Tim Bryant of Paris remembered for competitive spirit, big heart

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PARIS — It was exactly how Timothy John Bryant wanted it – hundreds of family members and friends gathered Saturday at Oxford Hills Comprehensive High School to celebrate the man who touched all of their lives. There were a few tears shed, but more importantly, there was lots of laughter.

The 59-year-old Paris resident and longtime SAD 17 employee lost his short battle with cancer on Dec. 12. His family had booked the high school to host a fundraiser to help pay for his ongoing cancer treatments and show the community’s support and appreciation of his service as a coach and caretaker of the Don Gouin Athletic Complex, according to Superintendent Rick Colpitts. But he died before the event could be held and instead the high school hosted his funeral.

“Everybody loved Tim and we are deeply saddened by his passing,” Colpitts wrote in an email.

He was called “Timmy” or “Bry” by those close to him. On Saturday, a long line stretched through the cafeteria waiting to sign the guest book before entering the Dr. Mark S. Eastman Auditorium for his funeral. Prior to the service, his niece, Kim Hamlin, fondly recalled her uncle. She remembered taking walks in downtown Norway with him during the spring and summer and noted what a stellar guy he was.

“It’s hard not to like him,” Hamlin said, quoting another family member. As she spoke, a slide show featuring photos of Tim flashed up on the auditorium’s screen.

Tim was born on April 1, 1956. Both the Rev. Don Mayberry – who presided over the service – and Tim’s obituary noted not only was he an April Fools’ baby, he was also born on Easter Sunday. He informed everyone he met of this and it’s an event that probably hasn’t happened since, Mayberry said.

“Tim’s roots were deep in this community. He left town once in a while but he wasn’t happy about it,” Mayberry said to laughter from the auditorium. “He loved that small town feel of families and neighbors filling the stands, cheering on the hometown team.”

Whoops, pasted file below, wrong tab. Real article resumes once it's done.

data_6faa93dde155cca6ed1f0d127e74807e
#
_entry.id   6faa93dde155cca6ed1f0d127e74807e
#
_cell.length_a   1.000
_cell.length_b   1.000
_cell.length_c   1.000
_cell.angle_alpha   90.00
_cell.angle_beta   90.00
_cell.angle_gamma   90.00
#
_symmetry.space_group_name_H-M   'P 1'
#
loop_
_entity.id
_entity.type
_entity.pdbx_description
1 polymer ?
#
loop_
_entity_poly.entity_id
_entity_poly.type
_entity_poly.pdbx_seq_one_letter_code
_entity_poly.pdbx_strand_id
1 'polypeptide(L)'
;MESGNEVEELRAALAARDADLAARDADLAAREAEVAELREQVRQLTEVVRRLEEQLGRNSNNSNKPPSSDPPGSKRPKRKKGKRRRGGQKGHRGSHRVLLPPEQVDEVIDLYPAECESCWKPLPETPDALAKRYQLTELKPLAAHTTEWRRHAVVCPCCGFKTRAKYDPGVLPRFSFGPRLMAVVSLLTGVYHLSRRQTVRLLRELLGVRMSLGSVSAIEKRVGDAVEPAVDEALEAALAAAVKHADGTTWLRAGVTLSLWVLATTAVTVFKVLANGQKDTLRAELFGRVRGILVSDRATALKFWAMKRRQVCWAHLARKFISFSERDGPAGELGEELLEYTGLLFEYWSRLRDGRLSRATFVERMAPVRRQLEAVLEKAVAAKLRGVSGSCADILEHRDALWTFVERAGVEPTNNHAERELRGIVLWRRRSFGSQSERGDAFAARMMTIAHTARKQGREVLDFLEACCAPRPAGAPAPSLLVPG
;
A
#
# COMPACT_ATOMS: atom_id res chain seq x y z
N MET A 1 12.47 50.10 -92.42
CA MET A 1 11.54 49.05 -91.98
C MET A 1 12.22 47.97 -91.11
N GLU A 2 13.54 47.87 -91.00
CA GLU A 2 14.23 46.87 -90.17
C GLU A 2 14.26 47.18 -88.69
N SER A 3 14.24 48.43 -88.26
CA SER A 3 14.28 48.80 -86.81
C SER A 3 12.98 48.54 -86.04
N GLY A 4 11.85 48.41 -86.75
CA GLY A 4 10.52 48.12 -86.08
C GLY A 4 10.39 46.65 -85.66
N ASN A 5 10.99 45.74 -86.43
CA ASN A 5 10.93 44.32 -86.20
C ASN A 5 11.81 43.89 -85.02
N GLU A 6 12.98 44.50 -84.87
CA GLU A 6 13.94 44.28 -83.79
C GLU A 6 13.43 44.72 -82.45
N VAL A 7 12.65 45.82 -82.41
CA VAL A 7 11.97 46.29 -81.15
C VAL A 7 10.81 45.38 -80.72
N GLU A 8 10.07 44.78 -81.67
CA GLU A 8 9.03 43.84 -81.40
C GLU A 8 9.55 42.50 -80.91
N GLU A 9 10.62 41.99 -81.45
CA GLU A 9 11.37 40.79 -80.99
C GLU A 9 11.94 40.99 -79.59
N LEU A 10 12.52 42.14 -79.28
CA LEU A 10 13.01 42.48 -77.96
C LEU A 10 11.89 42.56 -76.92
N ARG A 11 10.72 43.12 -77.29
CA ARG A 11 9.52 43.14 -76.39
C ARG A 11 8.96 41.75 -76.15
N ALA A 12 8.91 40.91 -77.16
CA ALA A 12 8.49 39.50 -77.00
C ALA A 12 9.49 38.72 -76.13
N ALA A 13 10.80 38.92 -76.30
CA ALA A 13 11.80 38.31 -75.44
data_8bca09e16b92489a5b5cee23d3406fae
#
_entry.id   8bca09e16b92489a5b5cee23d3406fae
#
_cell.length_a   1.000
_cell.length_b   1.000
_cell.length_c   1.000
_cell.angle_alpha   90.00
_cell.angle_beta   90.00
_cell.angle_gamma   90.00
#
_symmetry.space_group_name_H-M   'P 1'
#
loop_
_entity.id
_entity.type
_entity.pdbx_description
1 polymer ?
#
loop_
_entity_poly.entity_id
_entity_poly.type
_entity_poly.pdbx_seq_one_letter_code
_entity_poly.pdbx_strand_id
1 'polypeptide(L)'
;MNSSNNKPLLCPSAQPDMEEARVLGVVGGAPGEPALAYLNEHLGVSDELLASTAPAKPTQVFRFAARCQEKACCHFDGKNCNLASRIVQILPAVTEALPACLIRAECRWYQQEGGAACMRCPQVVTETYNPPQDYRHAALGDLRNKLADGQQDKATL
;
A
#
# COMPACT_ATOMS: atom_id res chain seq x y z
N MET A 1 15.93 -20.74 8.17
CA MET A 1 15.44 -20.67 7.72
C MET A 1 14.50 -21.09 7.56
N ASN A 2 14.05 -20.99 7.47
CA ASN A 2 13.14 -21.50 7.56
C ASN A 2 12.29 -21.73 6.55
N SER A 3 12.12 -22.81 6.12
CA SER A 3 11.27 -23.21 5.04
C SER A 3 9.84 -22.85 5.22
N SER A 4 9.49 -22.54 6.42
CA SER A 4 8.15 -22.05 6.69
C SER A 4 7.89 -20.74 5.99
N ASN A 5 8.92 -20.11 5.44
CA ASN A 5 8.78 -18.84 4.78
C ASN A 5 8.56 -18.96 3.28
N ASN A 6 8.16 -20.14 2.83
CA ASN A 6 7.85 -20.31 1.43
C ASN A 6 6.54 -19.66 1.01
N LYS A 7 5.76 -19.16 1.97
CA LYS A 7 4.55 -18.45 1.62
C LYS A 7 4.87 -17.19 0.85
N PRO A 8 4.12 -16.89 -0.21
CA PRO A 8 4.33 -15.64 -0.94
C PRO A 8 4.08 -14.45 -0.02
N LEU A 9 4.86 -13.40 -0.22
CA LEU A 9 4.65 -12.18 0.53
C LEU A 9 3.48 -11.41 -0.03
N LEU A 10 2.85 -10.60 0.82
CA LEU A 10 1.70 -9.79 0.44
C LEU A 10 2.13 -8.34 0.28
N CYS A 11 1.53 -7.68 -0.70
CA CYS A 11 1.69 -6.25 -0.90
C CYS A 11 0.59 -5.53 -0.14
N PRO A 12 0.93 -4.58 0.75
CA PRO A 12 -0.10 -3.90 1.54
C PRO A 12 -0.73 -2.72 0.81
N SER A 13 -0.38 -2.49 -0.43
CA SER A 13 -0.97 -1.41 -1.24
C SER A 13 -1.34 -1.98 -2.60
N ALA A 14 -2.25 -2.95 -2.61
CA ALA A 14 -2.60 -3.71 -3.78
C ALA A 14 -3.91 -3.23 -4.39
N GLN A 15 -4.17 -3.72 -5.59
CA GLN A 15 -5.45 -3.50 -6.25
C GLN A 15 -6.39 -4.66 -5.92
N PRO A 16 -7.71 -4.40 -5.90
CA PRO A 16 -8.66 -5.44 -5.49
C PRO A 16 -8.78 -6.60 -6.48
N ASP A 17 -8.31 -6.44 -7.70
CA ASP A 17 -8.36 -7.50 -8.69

The reverend noted the strong connection between the high school and Tim, adding he was a student athlete who graduated from Oxford Hills in 1975. He worked in area over the years, but he was most well known for his “dream job” and pristine care of the Gouin Complex, which he maintained since 2002.

“He lived near the field, kept a close eye on the facility and was directly involved in its maintenance and upkeep,” Colpitts wrote. “In a sense – it was ‘his field.’ His commitment to the students and the Gouin Complex can be measured by the hundreds of Facebook messages that have been posted since his passing was announced.”

Mayberry had another way of putting it.

“Pride isn’t a big enough word. He was nearly obsessive about the care of the fields, as well as the front lawn,” Mayberry said. “And it was his work and he took it seriously.”

Tim coached so many teams over the years – including numerous ones for his three daughters Stephanie Piirainen, Lindsey Piirainen and Karen Catalano – that he and his family lost count. Catalano spoke for herself and her sisters.

“He gave us a competitive spirit and the desire to work hard. He would assure [us] everyone made mistakes, even him. To us though, he was perfect,” she said. “He has that charm to make you feel like you’ve been hanging out all week.”

Catalano noted that Bryant always would keep tabs on his friends and family. This included his colleagues at the high school.

SAD 17 Athletic Director Jeff Benson said Tim exemplified service and leadership and Tim made him a better person. He noted the five s’s of sports all fit his colleague – stamina, speed, strength, skill and most importantly, spirit.

“He was the epitome of Viking pride. Anyone who wore green and gold – he was the person it meant the most to. On behalf of our athletes and coaches … we have lost a true Viking,” Benson said. “While the cancer may have dampened his body, it never dampened his spirit.”

When Benson last saw Tim, his handshake was a firm as ever, he said.

“To quote Tim as he would so graciously say when he left everybody, ‘Peace,’” Benson said as he flashed the peace sign before leaving the podium.

Tim’s family asked those in attendance to share a favorite story or memory of him. Kingston Brown was friends with Tim’s daughter, Stephanie, and recalled the family’s welcoming household. Brown wrote he doesn’t know his biological father.

“Tim was a prime example of what a loving father should be,” Brown wrote through a slight sniffle. “I am a more of a man to this day because of that example set by Tim.”

In addition to his daughters and niece, Tim is survived by his sister, Toni Hamlin, his brother, Terry Bryant, and his wife, Lona Bryant, his former wife and favorite nurse, Deborah Bryant, another niece, Charlotte Bryant, and his grandchildren Demetria, Vincent and Brielle Catalano and Pia Germaine.

A pick up basketball game was held in the high school gym after the funeral and celebration of life. Tim will be buried in a cemetery in Buckfield with his parents John and Betty Bryant. A committal service will be held at a later date.

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